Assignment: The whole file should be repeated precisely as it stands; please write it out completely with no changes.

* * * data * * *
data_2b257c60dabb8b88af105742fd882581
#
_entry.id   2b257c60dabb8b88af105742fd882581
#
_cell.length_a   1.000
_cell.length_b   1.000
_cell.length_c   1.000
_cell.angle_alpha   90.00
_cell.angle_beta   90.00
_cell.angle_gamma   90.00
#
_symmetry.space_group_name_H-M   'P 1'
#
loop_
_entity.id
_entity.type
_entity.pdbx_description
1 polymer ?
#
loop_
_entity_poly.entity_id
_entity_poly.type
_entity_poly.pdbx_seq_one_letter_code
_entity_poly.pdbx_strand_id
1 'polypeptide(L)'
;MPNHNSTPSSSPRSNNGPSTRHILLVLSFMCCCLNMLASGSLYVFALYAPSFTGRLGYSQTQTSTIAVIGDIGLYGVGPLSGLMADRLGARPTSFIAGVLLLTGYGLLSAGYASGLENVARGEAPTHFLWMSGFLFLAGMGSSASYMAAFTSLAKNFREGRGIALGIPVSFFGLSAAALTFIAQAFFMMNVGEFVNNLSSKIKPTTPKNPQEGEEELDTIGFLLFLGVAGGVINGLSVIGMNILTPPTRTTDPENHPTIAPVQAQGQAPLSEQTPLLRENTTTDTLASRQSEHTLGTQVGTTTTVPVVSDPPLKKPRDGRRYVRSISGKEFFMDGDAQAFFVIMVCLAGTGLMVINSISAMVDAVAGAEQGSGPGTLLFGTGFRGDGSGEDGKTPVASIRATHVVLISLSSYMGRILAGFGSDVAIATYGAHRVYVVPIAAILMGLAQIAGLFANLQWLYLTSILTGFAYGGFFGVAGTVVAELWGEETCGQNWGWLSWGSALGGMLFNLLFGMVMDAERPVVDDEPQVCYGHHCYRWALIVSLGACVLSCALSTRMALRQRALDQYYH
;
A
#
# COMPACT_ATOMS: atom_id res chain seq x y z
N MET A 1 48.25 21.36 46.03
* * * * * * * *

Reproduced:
data_2b257c60dabb8b88af105742fd882581
#
_entry.id   2b257c60dabb8b88af105742fd882581
#
_cell.length_a   1.000
_cell.length_b   1.000
_cell.length_c   1.000
_cell.angle_alpha   90.00
_cell.angle_beta   90.00
_cell.angle_gamma   90.00
#
_symmetry.space_group_name_H-M   'P 1'
#
loop_
_entity.id
_entity.type
_entity.pdbx_description
1 polymer ?
#
loop_
_entity_poly.entity_id
_entity_poly.type
_entity_poly.pdbx_seq_one_letter_code
_entity_poly.pdbx_strand_id
1 'polypeptide(L)'
;MPNHNSTPSSSPRSNNGPSTRHILLVLSFMCCCLNMLASGSLYVFALYAPSFTGRLGYSQTQTSTIAVIGDIGLYGVGPLSGLMADRLGARPTSFIAGVLLLTGYGLLSAGYASGLENVARGEAPTHFLWMSGFLFLAGMGSSASYMAAFTSLAKNFREGRGIALGIPVSFFGLSAAALTFIAQAFFMMNVGEFVNNLSSKIKPTTPKNPQEGEEELDTIGFLLFLGVAGGVINGLSVIGMNILTPPTRTTDPENHPTIAPVQAQGQAPLSEQTPLLRENTTTDTLASRQSEHTLGTQVGTTTTVPVVSDPPLKKPRDGRRYVRSISGKEFFMDGDAQAFFVIMVCLAGTGLMVINSISAMVDAVAGAEQGSGPGTLLFGTGFRGDGSGEDGKTPVASIRATHVVLISLSSYMGRILAGFGSDVAIATYGAHRVYVVPIAAILMGLAQIAGLFANLQWLYLTSILTGFAYGGFFGVAGTVVAELWGEETCGQNWGWLSWGSALGGMLFNLLFGMVMDAERPVVDDEPQVCYGHHCYRWALIVSLGACVLSCALSTRMALRQRALDQYYH
;
A
#
# COMPACT_ATOMS: atom_id res chain seq x y z
N MET A 1 48.25 21.36 46.03